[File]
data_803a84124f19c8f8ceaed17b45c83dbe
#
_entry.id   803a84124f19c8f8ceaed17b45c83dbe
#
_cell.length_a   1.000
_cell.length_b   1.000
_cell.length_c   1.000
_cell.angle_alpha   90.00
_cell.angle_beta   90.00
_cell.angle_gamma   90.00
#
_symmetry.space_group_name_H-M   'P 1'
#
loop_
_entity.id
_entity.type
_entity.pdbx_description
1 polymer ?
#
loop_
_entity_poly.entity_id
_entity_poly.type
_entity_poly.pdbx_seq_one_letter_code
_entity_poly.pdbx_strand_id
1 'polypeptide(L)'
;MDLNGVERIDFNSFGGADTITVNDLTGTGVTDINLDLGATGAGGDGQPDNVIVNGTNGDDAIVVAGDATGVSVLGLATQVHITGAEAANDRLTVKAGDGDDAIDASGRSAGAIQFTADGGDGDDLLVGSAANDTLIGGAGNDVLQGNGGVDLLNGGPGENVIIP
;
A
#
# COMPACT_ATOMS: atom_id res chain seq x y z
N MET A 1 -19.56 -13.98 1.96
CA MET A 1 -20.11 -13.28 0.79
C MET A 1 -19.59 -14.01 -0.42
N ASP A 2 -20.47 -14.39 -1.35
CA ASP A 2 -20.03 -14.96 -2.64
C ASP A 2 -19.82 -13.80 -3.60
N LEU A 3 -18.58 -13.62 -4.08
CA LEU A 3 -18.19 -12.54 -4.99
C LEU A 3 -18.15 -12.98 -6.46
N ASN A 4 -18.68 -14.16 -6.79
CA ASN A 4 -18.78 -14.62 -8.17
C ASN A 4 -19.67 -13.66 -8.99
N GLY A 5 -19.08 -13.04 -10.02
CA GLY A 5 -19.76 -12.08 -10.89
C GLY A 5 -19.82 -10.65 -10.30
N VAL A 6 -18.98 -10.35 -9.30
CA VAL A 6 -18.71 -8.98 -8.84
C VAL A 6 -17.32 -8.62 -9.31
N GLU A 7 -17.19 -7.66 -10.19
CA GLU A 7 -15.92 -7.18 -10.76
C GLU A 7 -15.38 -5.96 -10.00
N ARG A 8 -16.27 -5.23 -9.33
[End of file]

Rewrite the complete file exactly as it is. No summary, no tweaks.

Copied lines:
data_803a84124f19c8f8ceaed17b45c83dbe
#
_entry.id   803a84124f19c8f8ceaed17b45c83dbe
#
_cell.length_a   1.000
_cell.length_b   1.000
_cell.length_c   1.000
_cell.angle_alpha   90.00
_cell.angle_beta   90.00
_cell.angle_gamma   90.00
#
_symmetry.space_group_name_H-M   'P 1'
#
loop_
_entity.id
_entity.type
_entity.pdbx_description
1 polymer ?
#
loop_
_entity_poly.entity_id
_entity_poly.type
_entity_poly.pdbx_seq_one_letter_code
_entity_poly.pdbx_strand_id
1 'polypeptide(L)'
;MDLNGVERIDFNSFGGADTITVNDLTGTGVTDINLDLGATGAGGDGQPDNVIVNGTNGDDAIVVAGDATGVSVLGLATQVHITGAEAANDRLTVKAGDGDDAIDASGRSAGAIQFTADGGDGDDLLVGSAANDTLIGGAGNDVLQGNGGVDLLNGGPGENVIIP
;
A
#
# COMPACT_ATOMS: atom_id res chain seq x y z
N MET A 1 -19.56 -13.98 1.96
CA MET A 1 -20.11 -13.28 0.79
C MET A 1 -19.59 -14.01 -0.42
N ASP A 2 -20.47 -14.39 -1.35
CA ASP A 2 -20.03 -14.96 -2.64
C ASP A 2 -19.82 -13.80 -3.60
N LEU A 3 -18.58 -13.62 -4.08
CA LEU A 3 -18.19 -12.54 -4.99
C LEU A 3 -18.15 -12.98 -6.46
N ASN A 4 -18.68 -14.16 -6.79
CA ASN A 4 -18.78 -14.62 -8.17
C ASN A 4 -19.67 -13.66 -8.99
N GLY A 5 -19.08 -13.04 -10.02
CA GLY A 5 -19.76 -12.08 -10.89
C GLY A 5 -19.82 -10.65 -10.30
N VAL A 6 -18.98 -10.35 -9.30
CA VAL A 6 -18.71 -8.98 -8.84
C VAL A 6 -17.32 -8.62 -9.31
N GLU A 7 -17.19 -7.66 -10.19
CA GLU A 7 -15.92 -7.18 -10.76
C GLU A 7 -15.38 -5.96 -10.00
N ARG A 8 -16.27 -5.23 -9.33